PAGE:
Congress barely managed to pass a temporary extension to fund the Department of Homeland Security, but the chairman of the Senate Finance Committee believes moving a long-term bill to fund the department will be easier than achieving any kind of tax reform.
"I think it will get [Homeland Security] funded. But tax reform is very difficult. It took three years to do the ’86 bill. It’s much more difficult today than it was then," Sen. Orrin Hatch told CNBC's John Harwood.
"There’s much more bitterness and partisanship. We’ve got to overcome those things. I’m going to do everything I can to overcome them," Hatch said.
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In fact, Hatch said he considers the administration's corporate tax proposal to fund infrastructure projects through revenue generated by mandatory repatriation of overseas profits as a non-starter.
"It’s pretty well dead. That’s a one-time shot. That’s not the way to try and solve our problems.
"He wants to tax the monies again that have already been taxed in the foreign countries in order to bring them back. The corporate world’s not stupid. They’re not going to do that. And neither are we," said the Utah Republican.
The chances of reforming the business tax code are also problematic.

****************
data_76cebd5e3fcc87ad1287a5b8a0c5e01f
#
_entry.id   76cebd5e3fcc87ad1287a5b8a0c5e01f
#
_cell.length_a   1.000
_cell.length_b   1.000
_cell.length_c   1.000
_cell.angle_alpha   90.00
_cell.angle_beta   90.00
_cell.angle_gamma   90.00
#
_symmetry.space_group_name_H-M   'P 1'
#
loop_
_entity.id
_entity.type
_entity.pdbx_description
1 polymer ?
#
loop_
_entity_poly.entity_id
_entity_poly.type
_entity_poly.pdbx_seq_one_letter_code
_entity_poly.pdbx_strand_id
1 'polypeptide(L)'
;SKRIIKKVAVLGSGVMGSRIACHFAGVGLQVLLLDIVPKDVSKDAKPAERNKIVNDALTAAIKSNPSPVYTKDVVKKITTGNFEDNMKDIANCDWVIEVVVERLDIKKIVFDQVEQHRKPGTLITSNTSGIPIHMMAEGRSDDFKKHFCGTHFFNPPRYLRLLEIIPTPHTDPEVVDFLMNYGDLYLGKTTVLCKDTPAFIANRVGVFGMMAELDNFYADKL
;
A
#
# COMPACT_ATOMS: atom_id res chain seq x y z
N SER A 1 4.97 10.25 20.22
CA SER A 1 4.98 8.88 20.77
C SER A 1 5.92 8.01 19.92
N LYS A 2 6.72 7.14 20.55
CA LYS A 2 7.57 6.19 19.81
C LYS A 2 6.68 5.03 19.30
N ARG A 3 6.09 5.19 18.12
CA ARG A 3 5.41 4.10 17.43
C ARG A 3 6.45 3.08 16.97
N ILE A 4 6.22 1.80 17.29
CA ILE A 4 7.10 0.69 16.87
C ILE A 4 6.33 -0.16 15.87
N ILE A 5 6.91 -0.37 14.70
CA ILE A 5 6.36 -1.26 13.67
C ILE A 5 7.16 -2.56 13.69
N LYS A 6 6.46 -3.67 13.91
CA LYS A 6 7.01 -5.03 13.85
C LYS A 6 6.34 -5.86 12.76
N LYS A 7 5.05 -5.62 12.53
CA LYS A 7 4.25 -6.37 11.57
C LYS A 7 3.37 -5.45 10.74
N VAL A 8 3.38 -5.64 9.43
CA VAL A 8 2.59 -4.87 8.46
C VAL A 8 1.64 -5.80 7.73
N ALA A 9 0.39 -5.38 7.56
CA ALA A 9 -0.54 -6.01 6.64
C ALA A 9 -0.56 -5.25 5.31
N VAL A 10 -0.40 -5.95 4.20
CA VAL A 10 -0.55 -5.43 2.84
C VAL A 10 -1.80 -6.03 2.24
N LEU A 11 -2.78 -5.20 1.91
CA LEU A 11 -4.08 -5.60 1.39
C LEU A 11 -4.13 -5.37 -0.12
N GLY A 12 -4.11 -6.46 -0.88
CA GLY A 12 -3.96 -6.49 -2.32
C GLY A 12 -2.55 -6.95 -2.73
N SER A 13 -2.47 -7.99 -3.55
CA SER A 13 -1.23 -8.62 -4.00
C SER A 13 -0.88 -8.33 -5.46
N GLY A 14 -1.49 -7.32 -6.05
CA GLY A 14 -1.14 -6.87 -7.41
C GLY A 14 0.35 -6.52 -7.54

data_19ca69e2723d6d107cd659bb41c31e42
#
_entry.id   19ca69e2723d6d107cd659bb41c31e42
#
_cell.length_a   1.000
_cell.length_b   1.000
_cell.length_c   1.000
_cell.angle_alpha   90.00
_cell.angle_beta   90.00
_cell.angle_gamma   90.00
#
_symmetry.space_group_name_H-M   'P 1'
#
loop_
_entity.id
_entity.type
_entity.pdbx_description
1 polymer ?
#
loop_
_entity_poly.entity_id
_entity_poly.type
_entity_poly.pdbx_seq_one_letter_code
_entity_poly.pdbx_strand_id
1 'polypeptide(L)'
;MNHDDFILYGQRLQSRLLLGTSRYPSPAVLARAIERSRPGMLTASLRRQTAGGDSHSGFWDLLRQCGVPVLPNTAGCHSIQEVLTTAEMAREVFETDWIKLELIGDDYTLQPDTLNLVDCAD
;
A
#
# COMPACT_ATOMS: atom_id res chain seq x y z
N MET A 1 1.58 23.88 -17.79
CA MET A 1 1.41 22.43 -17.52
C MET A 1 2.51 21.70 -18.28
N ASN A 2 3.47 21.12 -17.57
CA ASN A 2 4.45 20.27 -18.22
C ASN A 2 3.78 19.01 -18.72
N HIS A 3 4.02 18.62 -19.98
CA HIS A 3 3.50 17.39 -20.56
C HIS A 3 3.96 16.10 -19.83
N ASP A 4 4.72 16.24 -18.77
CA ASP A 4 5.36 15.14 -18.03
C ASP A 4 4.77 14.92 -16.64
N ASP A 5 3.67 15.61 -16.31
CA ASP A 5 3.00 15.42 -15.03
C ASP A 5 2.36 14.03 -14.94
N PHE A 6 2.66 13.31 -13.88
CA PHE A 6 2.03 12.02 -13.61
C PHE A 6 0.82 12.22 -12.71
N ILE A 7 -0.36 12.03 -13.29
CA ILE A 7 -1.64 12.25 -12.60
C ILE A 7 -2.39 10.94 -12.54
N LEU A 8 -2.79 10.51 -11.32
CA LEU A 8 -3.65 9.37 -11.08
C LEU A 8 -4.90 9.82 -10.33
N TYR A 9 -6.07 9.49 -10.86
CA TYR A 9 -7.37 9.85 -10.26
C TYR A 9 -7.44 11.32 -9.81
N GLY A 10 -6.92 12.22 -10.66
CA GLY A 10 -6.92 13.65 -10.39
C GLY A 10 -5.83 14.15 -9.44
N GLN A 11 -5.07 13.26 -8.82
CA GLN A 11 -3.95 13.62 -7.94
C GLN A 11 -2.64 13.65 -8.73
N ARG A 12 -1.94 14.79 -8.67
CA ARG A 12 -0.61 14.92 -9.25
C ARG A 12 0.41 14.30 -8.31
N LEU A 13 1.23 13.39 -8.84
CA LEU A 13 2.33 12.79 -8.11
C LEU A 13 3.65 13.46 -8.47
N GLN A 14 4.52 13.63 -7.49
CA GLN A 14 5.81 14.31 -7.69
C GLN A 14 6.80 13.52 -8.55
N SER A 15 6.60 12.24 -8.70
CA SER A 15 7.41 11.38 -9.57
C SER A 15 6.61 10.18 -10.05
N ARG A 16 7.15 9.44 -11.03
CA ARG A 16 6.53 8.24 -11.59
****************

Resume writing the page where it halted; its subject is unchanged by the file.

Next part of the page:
Last month, Treasury Secretary Jack Lew
said he believes there "is plenty of opportunity for bipartisan cooperation" on business tax reform.
However, Rep. Paul Ryan, the chairman of the House Ways and Means Committee, did not share Lew's positive view.
"It just doesn't cut it," Ryan said of the administration's proposal, according to Reuters
The former Republican vice presidential candidate told reporters that progress must be made toward "meaningful reform" by the end of the summer if any hope is to remain for reforming the tax code this session.
"If it goes past summer, it's hard to see. I just think, knowing the way the budget process works on tax reform, if we haven't done it in 2015, which is effectively through summer, then it probably won't happen," he said, according to The Washington Post
While there remains bipartisan agreement on some reform proposals, such as making permanent tax incentives for small businesses and charitable contributions, passing those proposals through Congress often gets sidetracked by other issues.
For example, Ryan's committee held a vote last month to make permanent seven tax breaks, but the actual vote on fell along partisan lines because of Democrats' concern that the proposal would increase the deficit and sideline broader tax reform, reported The Hill
The substantive differences between the two parties on tax reform remain, which makes any progress difficult, said Fox News' Bret Baier.
"They have a huge chasm to go across if they are going to get something done. Simply said, I think you are going to see at least a few years away from a major tax reform bill," the host of Fox News' "Special Report with Bret Baier"
told an audience at the National Cattlemen’s Beef Association Cattle Industry Convention over the weekend.
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